52 percent goes to education
30 percent goes to social and health services
6 percent goes to corrections
5 percent services bond debt
Less than 2 percent each go to government operations and natural resources
3.5 percent goes to “everything else” 

Take a look:So assuming the debt service is off limits, I-985 will mostly steal money from education, health, and law enforcement, to pay for pet transportation projects in the Puget Sound. Is this what taxpayers really want?

The budget impact keeps growing

July 26, 2008 by · Comments Off on The budget impact keeps growing
Filed under: Analysis 

An update on how much money I-985 raids from the general fund, by budget cycle:

’07-’09: $52 million (it’s in effect for less than half a year)
’09-’11: $238 million
’11-’13: $284 million 

$284 million is the equivalent of almost $50 of tax money from each Washington resident, from every corner of the state, to pay for road projects that will likely be concentrated in urban Puget Sound.

Only four out of Washington’s thirty nine counties have HOV lanes

July 26, 2008 by · Comments Off on Only four out of Washington’s thirty nine counties have HOV lanes
Filed under: Analysis 

I-985 turns the management of HOV lanes into a statewide decision. Yet only 4 counties have HOV lanes: Pierce, Snohomish, King, and Kitsap.

Because of a technicality, Kitsap county’s lanes aren’t even affected by I-985. So why are voters from all across the state deciding how to manage a local traffic issue that only affects three counties?

I-985 would "compound an already gloomy budget situation"

July 24, 2008 by · Comments Off on I-985 would "compound an already gloomy budget situation"
Filed under: Analysis 

The Tri-City Herald weighs in on I-985:

2 initiatives could bungle state budgetTwo citizens initiatives likely to qualify for the November ballot would compound an already gloomy budget situation if approved by voters, possibly pushing the state’s shortfall past $3 billion

[P]reliminary estimates from the Department of Revenue indicate Tim Eyman’s traffic congestion measure — Initiative 985 — would cost the state about $290 million during the next two-year budget cycle and the rest of the current one.

$290 million for a bunch of pet transportation projects sure ain’t chump change — especially at a time when the state budget’s tight anyway. So much for fiscal discipline and protecting the taxpayer.

Where’s the congestion? Seattle, mostly

July 24, 2008 by · Comments Off on Where’s the congestion? Seattle, mostly
Filed under: Analysis 

I-985 raids $125 million per year from the state general fund, to pay for pet congestion relief projects. Some of those projects aren’t such bad ideas, but most won’t do a darn thing about congestion — and some could even make the state’s transportation problems worse.

But perhaps the most galling thing about I-985 is that it siphons money from all over the state — from local town and city coffers, even — to pay for what’s predominantly a local problem that’s concentrated in a narrow corridor in Puget Sound. This state map of congestion, from p. 74 of this state congestion report (pdf link), lays out the story:

It’s a pretty crummy map, since “up” is southeast, not north. But the story is pretty clear: according to the state, the worst congestion problems are found in Puget Sound, mostly in greater Seattle.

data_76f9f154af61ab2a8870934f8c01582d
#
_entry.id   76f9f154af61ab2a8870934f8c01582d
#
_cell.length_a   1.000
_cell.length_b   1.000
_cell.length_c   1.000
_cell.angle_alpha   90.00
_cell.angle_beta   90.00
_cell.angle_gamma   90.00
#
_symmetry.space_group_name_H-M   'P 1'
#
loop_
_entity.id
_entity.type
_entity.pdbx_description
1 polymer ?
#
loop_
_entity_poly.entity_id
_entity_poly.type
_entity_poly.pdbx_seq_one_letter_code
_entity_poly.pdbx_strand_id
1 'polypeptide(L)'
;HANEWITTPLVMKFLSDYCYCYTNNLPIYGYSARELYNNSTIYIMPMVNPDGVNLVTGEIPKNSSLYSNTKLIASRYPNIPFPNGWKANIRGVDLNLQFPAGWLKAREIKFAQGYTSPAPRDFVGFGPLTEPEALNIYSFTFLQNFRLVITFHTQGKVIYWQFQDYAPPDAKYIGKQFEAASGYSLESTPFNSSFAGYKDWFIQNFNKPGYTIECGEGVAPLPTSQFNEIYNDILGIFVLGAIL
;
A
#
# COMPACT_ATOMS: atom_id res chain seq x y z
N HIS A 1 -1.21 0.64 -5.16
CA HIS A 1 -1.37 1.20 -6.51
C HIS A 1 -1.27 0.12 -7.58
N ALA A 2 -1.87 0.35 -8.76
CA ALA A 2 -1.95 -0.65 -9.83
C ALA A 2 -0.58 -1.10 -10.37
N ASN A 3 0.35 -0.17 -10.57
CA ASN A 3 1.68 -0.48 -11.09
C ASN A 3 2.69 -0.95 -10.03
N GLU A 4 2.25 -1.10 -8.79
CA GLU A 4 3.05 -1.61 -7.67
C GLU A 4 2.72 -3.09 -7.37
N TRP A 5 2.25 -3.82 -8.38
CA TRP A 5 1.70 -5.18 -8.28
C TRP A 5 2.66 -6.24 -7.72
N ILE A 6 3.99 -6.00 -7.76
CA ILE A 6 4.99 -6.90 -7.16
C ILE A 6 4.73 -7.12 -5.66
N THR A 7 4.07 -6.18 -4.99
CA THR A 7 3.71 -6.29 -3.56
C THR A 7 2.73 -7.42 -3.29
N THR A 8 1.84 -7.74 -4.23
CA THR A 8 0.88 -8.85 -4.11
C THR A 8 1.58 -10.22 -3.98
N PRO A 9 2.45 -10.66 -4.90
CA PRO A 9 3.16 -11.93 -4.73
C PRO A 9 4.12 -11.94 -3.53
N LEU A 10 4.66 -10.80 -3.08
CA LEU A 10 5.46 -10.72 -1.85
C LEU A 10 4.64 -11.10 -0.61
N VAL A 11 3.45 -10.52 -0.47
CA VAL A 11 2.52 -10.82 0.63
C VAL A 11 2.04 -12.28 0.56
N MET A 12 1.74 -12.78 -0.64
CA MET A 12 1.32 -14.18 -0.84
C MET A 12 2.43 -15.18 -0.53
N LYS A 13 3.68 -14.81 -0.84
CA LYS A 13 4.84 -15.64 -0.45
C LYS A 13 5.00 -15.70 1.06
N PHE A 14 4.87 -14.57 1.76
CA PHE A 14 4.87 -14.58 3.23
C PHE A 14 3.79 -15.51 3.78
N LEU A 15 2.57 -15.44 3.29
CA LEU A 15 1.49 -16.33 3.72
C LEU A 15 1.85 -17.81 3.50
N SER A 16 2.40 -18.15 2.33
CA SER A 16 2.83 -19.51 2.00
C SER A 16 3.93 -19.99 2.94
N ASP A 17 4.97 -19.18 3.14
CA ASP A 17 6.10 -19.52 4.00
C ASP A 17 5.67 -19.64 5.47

And yet I-985 forces the whole state to decide on how to manage Seattle’s congestion — and also expects the whole state to contribute tax money to the solution. I-985 even prohibits many of the solutions that Puget Sound residents are demanding to help them manage congestion.

It’s not fair to the rest of the state, and it’s not fair to residents of Puget Sound.

I-985 raids money from the state general fund

July 24, 2008 by · Comments Off on I-985 raids money from the state general fund
Filed under: Analysis 

The Department of Revenue estimates that I-985 will take over $290 million from the General Fund by the end of the next 2-year budget cycle:

FY 2009: $51.7 million (It’d only be in effect for half the year.)

FY 2010: $114.4 million

FY 2011: $123.9 million

It raises a good question: what could you do with $290 million? Certainly, you could do better than to siphon it from all over the state to pay for some pet transportation projects in urban Puget Sound.

Where are Washington State’s HOV lanes?

July 24, 2008 by · Comments Off on Where are Washington State’s HOV lanes?
Filed under: Analysis 

I-985 “turns off” the state’s HOV lanes during most hours of the day.

Here are all the HOV lanes on Washington State highways:

Note that they’re entirely in a narrow strip of land bordering the Puget Sound — a tiny portion of the state. Over three-quarters of the HOV system is in King County alone. And yet I-985 asks folks with little understanding of local conditions, from all corners of the state, to make a decision on how to manage them. That’s just not good policy: people with good knowledge of local conditions should be making decisions about HOV lanes. Anything else just doesn’t make sense.

King County voters say: Fix congestion with transit!

July 24, 2008 by · Comments Off on King County voters say: Fix congestion with transit!
Filed under: Analysis, Citizens Speak Out 

King County voters rank traffic congestion at the top of their transportation concerns — and think that expanding public transit is the best congestion fix.

More than 450 King County residents think traffic congestion is the largest transportation problem facing the county. And they also say expanded public transit is the preferred solution.

That’s among the many results of a 65-page survey that was handed out as part of King Countywide Community Forums, an initiative designed to expand public input on local issues beyond town-hall meetings

Notably, transit is one of many solutions that I-985 leaves off the table.